The summer holidays are here and if, like me, you are averse to the idea of summer camps and prefer to let the kids run wild and free, here are some lovely reads for those rare moments of quietude that might come your way if you are patient enough.
Sticky hands, smiley faces and mouths stained yellow — if it’s summer, can mangoes be far behind? Mumbai-based Natasha Sharma, whose past work includes the hilarious Icky, Yucky, Mucky (2014) and Princess Easy Pleasy (2015), has come up with The Good Indian Child’s Guide to Eating Mangoes (Harper Collins; appropriate for: 6+) to talk about the fruit that makes the crippling heat only partially bearable. How does a “good Indian child” eat a mango? With a fork and a spoon, daintily biting into the succulent fruit? Or, do they attack it with the gusto of a barbarian, slurping and slobbering over it, loathe to share even the last fruit with anyone? Part of a series that aims to look at the myth of the “good Indian child”, the rib-tickling first book is redolent of Sharma’s whacky sense of humour and makes us look forward to the next in the series.
The riot that can be summer vacations is only tempered by the periodic appeals that come up for alleviation of boredom. Blogger-turned-prolific-writer Yashodhara Lal stepped into kiddie lit with Peanut Has a Plan (2016, Duckbill Hole Books, appropriate for 6-9), modelled on the antics of her three children — Peanut, Pickle and Papad. It’s summer break, but Peanut, the eldest of three siblings, is bored. She needs diversions and in the absence of her working parents, she creates some of her own that lands them in a tight spot. Her mother forbids her from further adventures but Peanut finds herself in a bind — she really does need one last plan to help the dogs in her neighbourhood. In this brief book, Lal also weaves in themes of civic responsibility, the necessity of learning to manage money early and how children are capable of unbound mischief and generosity all at once.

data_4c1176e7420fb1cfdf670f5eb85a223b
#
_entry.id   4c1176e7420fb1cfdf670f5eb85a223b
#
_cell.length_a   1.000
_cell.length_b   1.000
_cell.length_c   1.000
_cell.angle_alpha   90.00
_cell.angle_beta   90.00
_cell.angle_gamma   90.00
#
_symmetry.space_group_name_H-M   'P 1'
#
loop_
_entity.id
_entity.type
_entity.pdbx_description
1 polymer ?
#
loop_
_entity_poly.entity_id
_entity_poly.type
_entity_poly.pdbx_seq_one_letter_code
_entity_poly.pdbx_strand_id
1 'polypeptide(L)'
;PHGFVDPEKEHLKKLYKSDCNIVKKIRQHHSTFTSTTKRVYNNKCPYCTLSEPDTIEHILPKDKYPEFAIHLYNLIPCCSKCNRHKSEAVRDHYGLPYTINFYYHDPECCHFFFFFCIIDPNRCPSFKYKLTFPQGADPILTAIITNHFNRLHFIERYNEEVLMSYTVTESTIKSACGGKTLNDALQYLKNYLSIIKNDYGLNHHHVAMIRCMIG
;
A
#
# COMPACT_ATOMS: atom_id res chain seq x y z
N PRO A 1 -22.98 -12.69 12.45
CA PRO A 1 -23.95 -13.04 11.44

In Looking for the Rainbow (2017, Puffin Books), a brief memoir for younger readers (appropriate for: 8+), Ruskin Bond takes his readers back to gentler times — to his boyhood, to the brief time he spent with his father, Aubrey Bond, an officer in the Codes and Ciphers section of the Royal Air Force in the early 1940s. Following his parents’s separation, the young Bond moves to Delhi to be with his father. Delhi is a city of wonders for the boy from the hill and it becomes a summer of discovery for him as he revels in the joy that cinema, books, stamps and condensed milk bring. It’s a brief respite, though. Soon, he would have to return to boarding school in Simla, away from his father, who would be posted in Calcutta. It would also be the last time he would meet him. He would lose his father soon afterwards. Told with touching candour and full of a child’s wonder in the world around him and in his father, this is a book that continues to stay with you long after it’s over.
How does a bookworm make the most of summer? By running riot in the local library, of course! Puchku loves to read and when she runs out of books at home, she is introduced to the joys of a library. All’s going well, except, one day, she realises that she has worked her way through the books on the lower shelves and needs to reach up higher. How can she when she’s a tiny thing and the bookcase an enormous affair? Puchku turns to her friends but it’s an attempt doomed to failure. Will the books on the top shelves remain forever out of her bounds? An endearing story by Deepanjana Pal for beginner readers (appropriate for: 5+), A Book for Puchku (2017, Pratham Books) introduces children to the joy of local libraries (can we have more of them, please?) and the comfort of burying your face in a book.
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